Lei Di

Graduation Semester and Year




Document Type


Degree Name

Doctor of Philosophy in Industrial Engineering


Industrial and Manufacturing Systems Engineering

First Advisor

Narges Shayesteh

Second Advisor

Emma Yang


Additive Manufacturing technologies fabricate 3D objects layer by layer following a predesigned CAD model. Owing to the unique layer-wise production method, additive manufacturing offers competitive advantages in comparison with traditional subtractive manufacturing, such as shortened production time, increased design freedom, improved manufacturing capability and complexity, and reduced manufacturing waste. Numerous research studies have been conducted to design, understand, and improve additive manufacturing technologies in order to facilitate the implementation in the supply chain. On the other hand, with the rapid growth of additive manufacturing, sustainability issues that exist on both process level and supply chain level have started to receive increasing public interest. The current literature on additive manufacturing sustainability is mostly focused on process energy consumption, emission, and cost evaluation, towards establishing the life cycle inventory for additive manufacturing and life cycle assessment. Research questions on how to evaluate the recyclability of additive manufacturing waste and how to evaluate the feasibility of additive manufacturing implementation in the supply chain in terms of cost and greenhouse gas emission have not yet been investigated. A comprehensive understanding of material recyclability and additive manufacturing supply chain performance is critical to evaluate the feasibility of large-scale implementation of additive manufacturing towards the circular economy. To fill the knowledge gaps mentioned above, this Ph.D. dissertation aims to establish mathematical models to quantify the cost and greenhouse gas emission of additive manufacturing supply chains and improve performance through supply chain structure innovation and delivery route optimization. Case study results suggest that the overall supply chain cost can be reduced by up to 25.75% and the greenhouse gas emission can be reduced by up to 26.43% when using additive manufacturing in the supply chain. Results also indicate the potential to achieve same-day delivery with less than $20 per order and over 90% delivery rate in 3 hours by properly coordinating the visiting/fabricating sequence. In addition, this Ph.D. dissertation also aims to develop a framework to evaluate the recyclability of additive manufacturing thermoplastic wastes, embedded with quantified tools to investigate the process parameters and their impact on material recyclability in terms of fabrication quality, mechanical properties, and molecular weight distributions. Experimental results indicate that ultimate tensile strength degradation after each round of recycling varies from 27% to 50%, the surface roughness increases by 29.54% after three rounds of recycling, and molecular weight distribution of recycled material demonstrates an obvious shift in each round of recycling. The results generated from this Ph.D. dissertation will help additive manufacturing designers, manufacturers, and users better understand the waste recycling process and design/optimization of additive manufacturing supply chain. The ultimate goal of this research is to facilitate the large-scale implementation of additive manufacturing while achieving circular economy and enabling sustainable additive manufacturing.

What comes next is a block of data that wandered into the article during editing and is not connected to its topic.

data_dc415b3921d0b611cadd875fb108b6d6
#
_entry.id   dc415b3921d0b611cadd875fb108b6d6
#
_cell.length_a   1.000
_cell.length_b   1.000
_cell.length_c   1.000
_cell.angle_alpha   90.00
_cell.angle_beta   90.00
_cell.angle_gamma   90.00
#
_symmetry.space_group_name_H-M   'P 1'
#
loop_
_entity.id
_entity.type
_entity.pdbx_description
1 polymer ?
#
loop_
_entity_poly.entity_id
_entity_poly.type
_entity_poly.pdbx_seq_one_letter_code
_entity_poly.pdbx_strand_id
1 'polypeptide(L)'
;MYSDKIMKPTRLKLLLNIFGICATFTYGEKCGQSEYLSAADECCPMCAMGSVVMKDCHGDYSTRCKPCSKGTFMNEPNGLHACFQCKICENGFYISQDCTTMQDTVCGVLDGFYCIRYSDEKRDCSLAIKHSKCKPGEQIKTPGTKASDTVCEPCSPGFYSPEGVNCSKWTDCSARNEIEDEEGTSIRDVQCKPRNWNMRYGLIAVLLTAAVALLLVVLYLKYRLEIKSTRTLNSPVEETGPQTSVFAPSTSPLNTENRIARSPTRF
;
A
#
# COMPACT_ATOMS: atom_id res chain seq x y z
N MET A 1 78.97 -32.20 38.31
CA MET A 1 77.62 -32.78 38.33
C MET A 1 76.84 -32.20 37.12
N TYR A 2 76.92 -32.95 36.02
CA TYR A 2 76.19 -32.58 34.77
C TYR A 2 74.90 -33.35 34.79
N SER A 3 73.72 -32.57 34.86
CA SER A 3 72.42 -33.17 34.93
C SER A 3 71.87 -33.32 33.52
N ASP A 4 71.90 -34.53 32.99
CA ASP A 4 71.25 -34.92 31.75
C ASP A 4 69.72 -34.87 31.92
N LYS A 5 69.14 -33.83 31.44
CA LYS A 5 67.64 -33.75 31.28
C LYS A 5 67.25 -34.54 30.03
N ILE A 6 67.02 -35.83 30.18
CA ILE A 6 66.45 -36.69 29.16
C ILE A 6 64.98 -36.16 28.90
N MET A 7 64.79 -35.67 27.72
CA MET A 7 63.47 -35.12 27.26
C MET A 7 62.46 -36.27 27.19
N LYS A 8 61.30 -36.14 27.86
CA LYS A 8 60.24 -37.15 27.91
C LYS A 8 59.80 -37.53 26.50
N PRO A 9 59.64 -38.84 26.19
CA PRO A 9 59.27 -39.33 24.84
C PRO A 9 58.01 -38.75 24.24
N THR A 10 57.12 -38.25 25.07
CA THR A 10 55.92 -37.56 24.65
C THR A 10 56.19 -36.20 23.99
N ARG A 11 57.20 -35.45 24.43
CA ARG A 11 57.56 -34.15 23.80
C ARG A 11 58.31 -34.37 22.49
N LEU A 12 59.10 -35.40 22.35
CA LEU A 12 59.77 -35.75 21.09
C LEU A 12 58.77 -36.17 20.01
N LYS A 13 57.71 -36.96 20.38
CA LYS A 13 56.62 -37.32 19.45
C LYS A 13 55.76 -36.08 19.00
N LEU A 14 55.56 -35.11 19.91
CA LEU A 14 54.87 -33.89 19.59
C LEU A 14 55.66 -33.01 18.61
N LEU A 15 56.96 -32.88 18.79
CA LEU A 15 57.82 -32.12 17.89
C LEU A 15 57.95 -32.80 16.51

Additive manufacturing, Sustainability, Recyclability


Engineering | Operations Research, Systems Engineering and Industrial Engineering


Degree granted by The University of Texas at Arlington